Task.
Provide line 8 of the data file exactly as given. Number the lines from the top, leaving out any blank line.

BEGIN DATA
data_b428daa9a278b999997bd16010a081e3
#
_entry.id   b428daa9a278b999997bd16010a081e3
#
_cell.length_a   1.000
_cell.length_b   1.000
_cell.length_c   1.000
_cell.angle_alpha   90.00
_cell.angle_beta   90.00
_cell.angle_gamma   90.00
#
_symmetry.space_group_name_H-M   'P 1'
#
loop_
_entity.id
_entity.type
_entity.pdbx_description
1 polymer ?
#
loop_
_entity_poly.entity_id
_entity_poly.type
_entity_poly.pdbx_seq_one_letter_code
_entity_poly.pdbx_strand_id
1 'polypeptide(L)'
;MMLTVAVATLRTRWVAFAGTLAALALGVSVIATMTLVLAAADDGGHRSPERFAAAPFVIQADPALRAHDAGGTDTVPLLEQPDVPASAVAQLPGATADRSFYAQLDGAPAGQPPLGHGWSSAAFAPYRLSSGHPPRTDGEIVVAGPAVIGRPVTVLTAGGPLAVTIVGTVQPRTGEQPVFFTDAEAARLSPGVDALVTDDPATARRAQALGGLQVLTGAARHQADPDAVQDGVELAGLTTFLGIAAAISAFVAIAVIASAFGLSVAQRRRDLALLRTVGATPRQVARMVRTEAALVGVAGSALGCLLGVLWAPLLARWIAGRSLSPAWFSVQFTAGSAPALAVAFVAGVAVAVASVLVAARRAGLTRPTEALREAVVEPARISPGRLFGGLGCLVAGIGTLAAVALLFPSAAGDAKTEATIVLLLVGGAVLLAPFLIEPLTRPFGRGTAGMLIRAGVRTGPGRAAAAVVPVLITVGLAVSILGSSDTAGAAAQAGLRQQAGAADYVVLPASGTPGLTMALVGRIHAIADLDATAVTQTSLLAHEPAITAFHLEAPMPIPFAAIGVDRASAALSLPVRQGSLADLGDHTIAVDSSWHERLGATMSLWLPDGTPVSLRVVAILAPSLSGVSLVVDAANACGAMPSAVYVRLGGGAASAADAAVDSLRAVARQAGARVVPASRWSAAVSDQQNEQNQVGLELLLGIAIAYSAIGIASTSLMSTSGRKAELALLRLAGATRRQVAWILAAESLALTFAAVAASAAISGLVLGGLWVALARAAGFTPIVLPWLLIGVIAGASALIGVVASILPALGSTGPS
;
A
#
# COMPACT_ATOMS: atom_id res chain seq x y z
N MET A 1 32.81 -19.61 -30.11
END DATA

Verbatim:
_cell.angle_alpha   90.00